Leonardo da Vinci said ‘water is the driving force of all nature.’ DiStasio and colleagues agree, and their computational science research focuses on the structure of water and aqueous ionic solutions. In collaboration with the research group of Roberto Car at Princeton University, DiStasio has been awarded three Advanced Scientific Computing Research Leadership Computing Challenge (ALCC) allocations for computational time on Mira from 2013 to 2016. His team’s goal has been to understand the complex and disordered microscopic structure of liquid water and how it changes in the presence of solutes and under extreme temperatures and pressures.

Water is important to reactions in fuel cells and industrial catalysts, but it’s also the stuff of life on Earth, critical to protein stability and molecular assembly. And one of the driving forces of water, and a key part of its structure, is the van der Waals interaction.

“As a research community, we have always wanted to accurately describe the van der Waals interaction in complex systems of interest like water,” DiStasio said. “And the development of the many-body dispersion model—the result of many years of close collaboration with the Tkatchenko group—has been tremendously successful in this regard.”

To date, the many-body dispersion (MBD) model has been used to account for van der Waals forces in a wide variety of molecules and materials. DiStasio and Tkatchenko investigated the MBD approach to describe non-bonded interactions like the van der Waals force at the nanoscale, drawing from the sometimes head-scratching field of quantum mechanics and its signature wave-particle duality.

“When you have a small system of a few atoms, the particle-based approach makes sense because there is no larger effect to see,” DiStasio said. “But when you have a nanowire made of thousands of atoms, the coupled fluctuations move from atom to atom to atom—it’s essentially making a wave. It’s no longer local, it’s collective.”

“Our work demonstrates that, in nanoscale systems, one has to think about van der Waals forces in terms of interactions between waves instead of interactions between particles,” Tkatchenko said.

The MBD model is the first to demonstrate the importance of collective charge density fluctuations, rather than the sum of local fluctuations, in describing non-bonded interactions between nanostructures. The MBD model also uses a first-principles-based approach—meaning it relies on fundamental physics rather than being shaped by experimental data—which allows researchers to simulate systems in detail that may be difficult or impossible to observe in the laboratory.

“They applied and tested their van der Waals model on a diverse set of nanostructures with many shapes and sizes,” said Alvaro Vazquez-Mayagoitia, ALCF assistant computational scientist.

Validating the model required extremely powerful computation. Among the nanostructures simulated were proteins, as well as carbon-based nanostructures that are incredibly strong and popular for material applications, including 1-D carbyne-like nanowires, 2-D graphene sheets and 3-D carbon nanotubes comprised of a few thousand of atoms each.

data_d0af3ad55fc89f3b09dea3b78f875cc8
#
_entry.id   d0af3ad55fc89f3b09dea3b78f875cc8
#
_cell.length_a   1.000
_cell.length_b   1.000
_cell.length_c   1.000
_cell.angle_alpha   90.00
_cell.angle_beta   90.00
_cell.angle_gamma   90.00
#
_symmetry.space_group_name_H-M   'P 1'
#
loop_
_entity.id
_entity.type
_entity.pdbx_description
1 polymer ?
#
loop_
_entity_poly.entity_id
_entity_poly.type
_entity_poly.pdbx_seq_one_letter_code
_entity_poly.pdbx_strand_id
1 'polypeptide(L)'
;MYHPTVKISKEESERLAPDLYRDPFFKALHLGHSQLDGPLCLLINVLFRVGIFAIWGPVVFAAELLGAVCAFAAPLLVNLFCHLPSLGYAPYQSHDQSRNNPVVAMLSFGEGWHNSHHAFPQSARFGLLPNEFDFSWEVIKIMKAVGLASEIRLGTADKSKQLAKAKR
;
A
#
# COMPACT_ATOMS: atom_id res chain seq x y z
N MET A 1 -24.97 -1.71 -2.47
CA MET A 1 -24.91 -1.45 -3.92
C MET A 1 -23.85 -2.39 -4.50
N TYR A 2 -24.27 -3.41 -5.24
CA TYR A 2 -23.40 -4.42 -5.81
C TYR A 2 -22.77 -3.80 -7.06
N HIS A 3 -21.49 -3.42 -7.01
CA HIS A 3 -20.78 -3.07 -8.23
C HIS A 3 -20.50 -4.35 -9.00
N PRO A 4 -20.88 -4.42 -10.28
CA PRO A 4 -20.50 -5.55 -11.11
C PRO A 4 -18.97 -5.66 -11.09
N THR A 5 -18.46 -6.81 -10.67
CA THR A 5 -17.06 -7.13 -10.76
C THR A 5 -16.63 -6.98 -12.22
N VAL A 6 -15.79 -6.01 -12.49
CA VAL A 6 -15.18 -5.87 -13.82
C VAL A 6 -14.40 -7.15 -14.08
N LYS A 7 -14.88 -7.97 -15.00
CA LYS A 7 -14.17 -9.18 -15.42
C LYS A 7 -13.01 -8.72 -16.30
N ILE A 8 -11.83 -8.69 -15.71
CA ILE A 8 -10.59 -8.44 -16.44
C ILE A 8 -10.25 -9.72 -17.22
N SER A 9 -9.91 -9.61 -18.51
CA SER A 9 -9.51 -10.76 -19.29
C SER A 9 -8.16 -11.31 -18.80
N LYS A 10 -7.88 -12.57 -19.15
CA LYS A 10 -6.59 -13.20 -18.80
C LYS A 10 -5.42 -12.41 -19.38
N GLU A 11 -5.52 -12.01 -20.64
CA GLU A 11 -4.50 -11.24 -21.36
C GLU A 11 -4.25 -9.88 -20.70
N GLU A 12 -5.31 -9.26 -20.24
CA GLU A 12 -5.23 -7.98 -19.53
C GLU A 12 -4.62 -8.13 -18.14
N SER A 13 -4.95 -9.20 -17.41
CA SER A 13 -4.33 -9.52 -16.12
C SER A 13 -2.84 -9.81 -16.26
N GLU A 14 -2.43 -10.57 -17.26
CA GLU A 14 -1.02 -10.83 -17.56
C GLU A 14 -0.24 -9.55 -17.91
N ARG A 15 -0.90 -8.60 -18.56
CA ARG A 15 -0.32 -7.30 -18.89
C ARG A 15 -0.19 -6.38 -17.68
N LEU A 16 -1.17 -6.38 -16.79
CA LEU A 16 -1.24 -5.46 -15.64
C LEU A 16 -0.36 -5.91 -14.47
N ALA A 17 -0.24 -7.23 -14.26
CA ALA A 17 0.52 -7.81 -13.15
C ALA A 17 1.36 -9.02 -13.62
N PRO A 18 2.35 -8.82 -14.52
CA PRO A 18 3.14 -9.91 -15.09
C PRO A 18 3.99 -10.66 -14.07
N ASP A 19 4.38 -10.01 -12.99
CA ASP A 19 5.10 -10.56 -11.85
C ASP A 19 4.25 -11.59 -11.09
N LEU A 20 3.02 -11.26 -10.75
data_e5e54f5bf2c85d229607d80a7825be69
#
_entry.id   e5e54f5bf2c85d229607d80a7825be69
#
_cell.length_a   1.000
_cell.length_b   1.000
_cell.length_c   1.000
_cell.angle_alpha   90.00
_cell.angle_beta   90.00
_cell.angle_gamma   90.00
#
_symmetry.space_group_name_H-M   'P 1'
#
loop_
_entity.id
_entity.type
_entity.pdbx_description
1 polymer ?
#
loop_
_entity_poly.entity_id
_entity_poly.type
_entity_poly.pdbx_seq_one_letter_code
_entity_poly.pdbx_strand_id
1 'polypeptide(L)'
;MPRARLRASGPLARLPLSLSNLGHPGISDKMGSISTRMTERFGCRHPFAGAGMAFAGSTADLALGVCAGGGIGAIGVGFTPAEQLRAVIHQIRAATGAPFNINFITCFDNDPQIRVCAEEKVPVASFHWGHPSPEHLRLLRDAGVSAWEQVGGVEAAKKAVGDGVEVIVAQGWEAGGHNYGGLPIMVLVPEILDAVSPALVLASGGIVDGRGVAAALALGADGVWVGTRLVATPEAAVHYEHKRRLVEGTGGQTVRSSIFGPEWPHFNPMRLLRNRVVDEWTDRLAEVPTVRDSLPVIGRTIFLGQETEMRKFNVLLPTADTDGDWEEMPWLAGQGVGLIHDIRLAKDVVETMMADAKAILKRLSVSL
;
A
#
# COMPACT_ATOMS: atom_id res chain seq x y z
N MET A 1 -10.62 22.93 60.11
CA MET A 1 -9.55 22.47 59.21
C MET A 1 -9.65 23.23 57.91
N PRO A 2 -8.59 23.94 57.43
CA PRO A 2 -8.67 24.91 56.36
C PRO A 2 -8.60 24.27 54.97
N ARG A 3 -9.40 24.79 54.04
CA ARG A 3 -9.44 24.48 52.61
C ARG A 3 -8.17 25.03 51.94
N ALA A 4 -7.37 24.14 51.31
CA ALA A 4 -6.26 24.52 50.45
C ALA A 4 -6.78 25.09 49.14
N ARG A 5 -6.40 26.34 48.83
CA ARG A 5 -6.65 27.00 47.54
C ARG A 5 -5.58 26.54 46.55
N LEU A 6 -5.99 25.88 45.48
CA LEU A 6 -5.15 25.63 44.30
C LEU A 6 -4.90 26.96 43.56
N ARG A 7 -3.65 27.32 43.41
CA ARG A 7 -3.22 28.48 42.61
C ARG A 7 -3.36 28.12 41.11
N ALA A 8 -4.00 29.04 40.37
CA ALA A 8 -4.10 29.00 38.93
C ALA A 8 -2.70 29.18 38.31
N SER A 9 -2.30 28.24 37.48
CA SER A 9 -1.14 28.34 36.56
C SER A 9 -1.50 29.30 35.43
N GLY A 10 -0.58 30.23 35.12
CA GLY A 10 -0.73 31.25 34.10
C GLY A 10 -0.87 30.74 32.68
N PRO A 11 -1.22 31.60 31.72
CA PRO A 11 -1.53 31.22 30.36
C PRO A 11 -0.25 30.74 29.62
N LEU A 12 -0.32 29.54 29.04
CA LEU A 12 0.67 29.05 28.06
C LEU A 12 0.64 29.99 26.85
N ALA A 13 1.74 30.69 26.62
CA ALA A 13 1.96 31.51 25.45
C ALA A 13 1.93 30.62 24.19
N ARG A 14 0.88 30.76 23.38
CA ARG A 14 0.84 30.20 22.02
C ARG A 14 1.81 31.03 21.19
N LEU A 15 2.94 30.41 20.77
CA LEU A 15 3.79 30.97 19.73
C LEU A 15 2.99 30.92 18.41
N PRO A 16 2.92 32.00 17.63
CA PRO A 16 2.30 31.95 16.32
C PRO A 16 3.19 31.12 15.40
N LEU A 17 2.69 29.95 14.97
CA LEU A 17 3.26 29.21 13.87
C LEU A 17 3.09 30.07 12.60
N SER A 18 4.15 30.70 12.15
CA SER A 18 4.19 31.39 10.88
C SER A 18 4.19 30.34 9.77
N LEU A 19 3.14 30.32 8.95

A few thousand atoms may not sound like a lot for a supercomputer, but for first-principles simulations, it’s not the number of atoms that are the computational burden—it’s their electrons. The determination of the electronic structures is extremely computational intensive. Mira computes up to 10 quadrillion calculations per second, and thousands of its processors run in parallel to simulate a near-realistic electronic structure at the nanoscale.

“The theory we used can be partitioned to run many simultaneous calculations at one time,” DiStasio said. “Mira is well-designed for running these interdependent calculations very efficiently.”

Unlike nanostructures, which are static simulations, the team’s dynamic liquid water simulations take many continuous weeks on several thousand processors to model structural changes in response to different solutes and high temperatures and pressures.

By working closely with Alvaro Vazquez-Mayagoitia and other ALCF staff, DiStasio’s team modified their codes to run efficiently on Mira’s HPC environment. Vazquez-Mayagoitia assisted in porting and adapting the first-principles Quantum ESPRESSO (QE) code to Mira. The improvements to the QE software followed a twofold strategy: better use of Mira’s processors and reduction of interprocessor communication. New multi-threaded OpenMP routines and use of asynchronous communications, which reduce delays by allowing some processors to transmit data while others continue computing, enabled a speed up of QE simulations by up to 40 percent.

“For ALCF, it is a priority to support science projects by understanding what they need to get their simulations done using big computers,” Alvaro said. “By assisting projects with modernizing their open source codes, we accelerate new discoveries that can benefit people around the globe.”

Now, they want to take the MBD model and integrate it with the dynamic water simulations, which could significantly improve the accuracy and predictive ability of simulations important to aqueous ion batteries, drug delivery across cell membranes and hydrogen fuel cells, among many other systems.